The EU bids adieu to the liquids ban

liquids ban Perhaps you are reading this on your smartphone as you push back from the gate. With the end of the FAA’s ban on the use of personal electronic devices at take-off and landing, such a scenario is now possible (though in the latest for the “death of print,” magazine sales at airport kiosks will probably fall further).

So what could be the next change in air travel: might it be the end of liquids ban? Japan has been using liquid screening since 2006; the LA Times reports that the EU will be lifting the liquid ban come January. Here’s a description of the machine that will permit travelers in Europe to carry on gels, creams and even snow globes:

The LS10 device looks like a slot machine. An airport screener places a bottle of liquid into an opening in the machine and then pulls down a large black lever, which starts the testing mechanism. The device can be used with see-through or opaque bottles, metal cans or ceramic containers.

The test takes two to five seconds per container.

The scanner equipment is made in a far-off land known as…Ohio. Even though the TSA has a comment in the story saying they won’t be lifting the liquids ban soon, it’s increasingly obvious that the technology to test liquids for explosives is available and what is lacking is simply a desire to remove the policy.

Although serving your own wine on planes is still technically forbidden, it would be a boon for wine enthusiasts to be able to bring a bottle or two on board again. It’s a lot easier if you’re bringing a hostess gift on a weekend trip or visiting a winery and just want to bring home a bottle or two, not a box worthy of checking as luggage (with associated fees, natch.)

What do you say: is the liquids ban security theater and the TSA should drop it?

Photo Credit: djbones

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7 Responses to “The EU bids adieu to the liquids ban”


  1. No other country has the security industry that the US does. I just went over to Europe via Iceland and there was NO security check there in the terminal. Even Amsterdam was just a light check. I felt no less secure.


  2. Of course the liquids ban is security theater — just like virtually everything else the TSA makes us go through!


  3. How easily one forgets 9/11, just because the EU approves liquids doesn’t mean squat. I would rather see us inconvenienced a little before I see family and friends killed in a mid air explosion. Or, is that theater as well David?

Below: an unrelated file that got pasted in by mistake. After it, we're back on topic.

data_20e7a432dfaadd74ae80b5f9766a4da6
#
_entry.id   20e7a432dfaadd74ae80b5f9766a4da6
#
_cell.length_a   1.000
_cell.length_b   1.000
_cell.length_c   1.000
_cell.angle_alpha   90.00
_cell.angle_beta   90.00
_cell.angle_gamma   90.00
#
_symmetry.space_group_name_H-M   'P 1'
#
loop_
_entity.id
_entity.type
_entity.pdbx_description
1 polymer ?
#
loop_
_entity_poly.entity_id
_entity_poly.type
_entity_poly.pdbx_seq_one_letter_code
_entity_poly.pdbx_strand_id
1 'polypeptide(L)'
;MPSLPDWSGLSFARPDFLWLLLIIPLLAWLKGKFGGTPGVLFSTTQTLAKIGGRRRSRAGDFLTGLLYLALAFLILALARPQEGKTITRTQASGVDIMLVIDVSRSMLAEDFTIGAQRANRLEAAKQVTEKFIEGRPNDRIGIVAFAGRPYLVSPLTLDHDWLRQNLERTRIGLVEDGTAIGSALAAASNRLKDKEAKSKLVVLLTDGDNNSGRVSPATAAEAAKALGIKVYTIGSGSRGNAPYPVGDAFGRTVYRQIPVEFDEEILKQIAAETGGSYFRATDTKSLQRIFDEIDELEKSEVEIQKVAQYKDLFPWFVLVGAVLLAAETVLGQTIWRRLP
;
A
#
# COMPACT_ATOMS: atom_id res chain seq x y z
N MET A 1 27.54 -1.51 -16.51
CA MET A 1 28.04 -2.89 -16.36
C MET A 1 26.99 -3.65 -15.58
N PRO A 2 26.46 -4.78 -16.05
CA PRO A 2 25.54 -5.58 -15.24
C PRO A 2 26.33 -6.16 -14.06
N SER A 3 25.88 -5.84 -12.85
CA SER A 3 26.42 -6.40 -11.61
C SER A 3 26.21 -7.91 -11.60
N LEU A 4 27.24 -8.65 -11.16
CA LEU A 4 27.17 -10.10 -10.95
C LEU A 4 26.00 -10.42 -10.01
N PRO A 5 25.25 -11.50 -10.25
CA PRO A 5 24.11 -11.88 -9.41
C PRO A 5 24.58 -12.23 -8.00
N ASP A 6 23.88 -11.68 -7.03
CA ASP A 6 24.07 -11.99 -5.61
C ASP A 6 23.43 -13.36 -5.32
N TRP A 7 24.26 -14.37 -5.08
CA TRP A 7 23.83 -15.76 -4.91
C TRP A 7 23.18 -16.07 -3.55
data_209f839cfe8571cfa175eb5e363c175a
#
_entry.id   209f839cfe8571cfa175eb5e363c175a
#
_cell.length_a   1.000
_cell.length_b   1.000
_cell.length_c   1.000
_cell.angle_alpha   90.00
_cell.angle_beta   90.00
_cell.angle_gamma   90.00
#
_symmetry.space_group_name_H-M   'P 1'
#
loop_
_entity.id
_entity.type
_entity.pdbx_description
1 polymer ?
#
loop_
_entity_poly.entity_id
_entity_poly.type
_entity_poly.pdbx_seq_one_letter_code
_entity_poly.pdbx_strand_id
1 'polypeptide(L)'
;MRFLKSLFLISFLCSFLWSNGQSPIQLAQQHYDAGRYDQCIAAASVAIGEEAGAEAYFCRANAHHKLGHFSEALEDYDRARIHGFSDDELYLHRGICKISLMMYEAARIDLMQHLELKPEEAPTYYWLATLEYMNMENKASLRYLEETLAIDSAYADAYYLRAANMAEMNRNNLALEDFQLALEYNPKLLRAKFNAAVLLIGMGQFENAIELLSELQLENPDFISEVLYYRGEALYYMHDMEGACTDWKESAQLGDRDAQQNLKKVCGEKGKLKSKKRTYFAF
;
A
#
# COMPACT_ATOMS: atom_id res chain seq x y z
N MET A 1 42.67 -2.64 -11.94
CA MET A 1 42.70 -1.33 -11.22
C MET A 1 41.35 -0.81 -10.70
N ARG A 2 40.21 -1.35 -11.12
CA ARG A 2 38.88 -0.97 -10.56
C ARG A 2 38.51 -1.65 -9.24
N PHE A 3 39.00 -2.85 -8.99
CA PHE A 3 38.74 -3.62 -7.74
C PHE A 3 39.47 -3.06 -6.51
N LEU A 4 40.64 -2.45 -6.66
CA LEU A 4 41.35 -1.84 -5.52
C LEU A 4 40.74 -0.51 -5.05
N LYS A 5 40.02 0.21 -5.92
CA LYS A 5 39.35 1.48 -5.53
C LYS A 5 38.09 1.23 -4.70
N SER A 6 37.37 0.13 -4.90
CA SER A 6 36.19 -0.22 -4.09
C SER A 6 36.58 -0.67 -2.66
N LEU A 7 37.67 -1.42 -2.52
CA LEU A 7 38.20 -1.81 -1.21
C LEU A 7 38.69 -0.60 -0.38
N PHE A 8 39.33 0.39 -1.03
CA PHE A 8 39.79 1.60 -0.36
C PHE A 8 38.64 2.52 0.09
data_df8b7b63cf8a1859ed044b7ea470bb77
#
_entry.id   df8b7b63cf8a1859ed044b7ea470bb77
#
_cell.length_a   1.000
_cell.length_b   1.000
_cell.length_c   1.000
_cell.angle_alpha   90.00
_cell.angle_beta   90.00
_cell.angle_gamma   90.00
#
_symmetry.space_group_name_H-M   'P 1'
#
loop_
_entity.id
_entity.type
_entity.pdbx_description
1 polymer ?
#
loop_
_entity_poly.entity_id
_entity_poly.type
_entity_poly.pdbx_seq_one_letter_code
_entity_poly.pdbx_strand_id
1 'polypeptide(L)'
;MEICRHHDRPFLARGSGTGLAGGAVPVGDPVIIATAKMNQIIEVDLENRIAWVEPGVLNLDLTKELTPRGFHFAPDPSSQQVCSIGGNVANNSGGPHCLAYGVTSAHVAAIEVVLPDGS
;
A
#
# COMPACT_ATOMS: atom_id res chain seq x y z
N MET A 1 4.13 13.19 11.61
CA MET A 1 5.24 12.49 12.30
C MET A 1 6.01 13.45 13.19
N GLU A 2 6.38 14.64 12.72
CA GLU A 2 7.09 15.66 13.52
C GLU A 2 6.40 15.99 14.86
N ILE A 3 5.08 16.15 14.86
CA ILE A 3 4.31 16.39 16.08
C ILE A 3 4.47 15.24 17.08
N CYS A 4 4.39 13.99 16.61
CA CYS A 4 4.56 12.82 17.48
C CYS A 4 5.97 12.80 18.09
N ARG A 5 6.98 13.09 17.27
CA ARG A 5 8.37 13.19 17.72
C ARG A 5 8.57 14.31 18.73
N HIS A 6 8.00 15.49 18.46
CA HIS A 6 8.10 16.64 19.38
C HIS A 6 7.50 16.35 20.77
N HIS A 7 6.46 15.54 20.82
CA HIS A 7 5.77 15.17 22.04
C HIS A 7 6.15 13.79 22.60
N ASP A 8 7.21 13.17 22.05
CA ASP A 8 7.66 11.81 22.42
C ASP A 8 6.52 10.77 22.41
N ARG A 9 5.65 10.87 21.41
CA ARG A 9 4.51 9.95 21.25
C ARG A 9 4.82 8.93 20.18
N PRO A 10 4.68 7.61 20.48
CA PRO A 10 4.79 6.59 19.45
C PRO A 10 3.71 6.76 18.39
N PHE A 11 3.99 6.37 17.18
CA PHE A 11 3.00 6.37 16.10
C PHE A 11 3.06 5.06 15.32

4. On the one hand, it would be great to bring a bottle or two on a flight — special bottle from your own rack or even just visiting a different city where find that hard-to-find-bottle that no one carries where you live (especially when you live in MA where shipping from out of state is generally not possible). On the other, I hope that there is a separate line for people carrying liquids — 2-5 seconds per container, times a few containers per person (think shampoo, hair gel, water bottle, etc.) means getting to the airport 3 hours early or missing your flight.


  5. If they’d just give me a free pillow I would e happy.


  6. While I would love to be able to drink my own wine on a flight, and I know the liquid ban is based on specious reasoning, I still don’t think bringing glass bottles on a plane is a good idea. A broken wine bottle is a hell of a lot better weapon than a box cutter and we know what happened with them. Yes I know airlines have wine bottles on board but most are 1/4 or half bottles which would harder to use as weapons.


  7. The odds of being blown up on an airplane are vanishingly small. It would be marvelous if people could bring bottles into the cabin again. However, I have nothing to say about the TSA, as I would like very much to stay off the “no fly” list, which I understand people can end up on, as the attorneys say, “for any reason or for no reason.”


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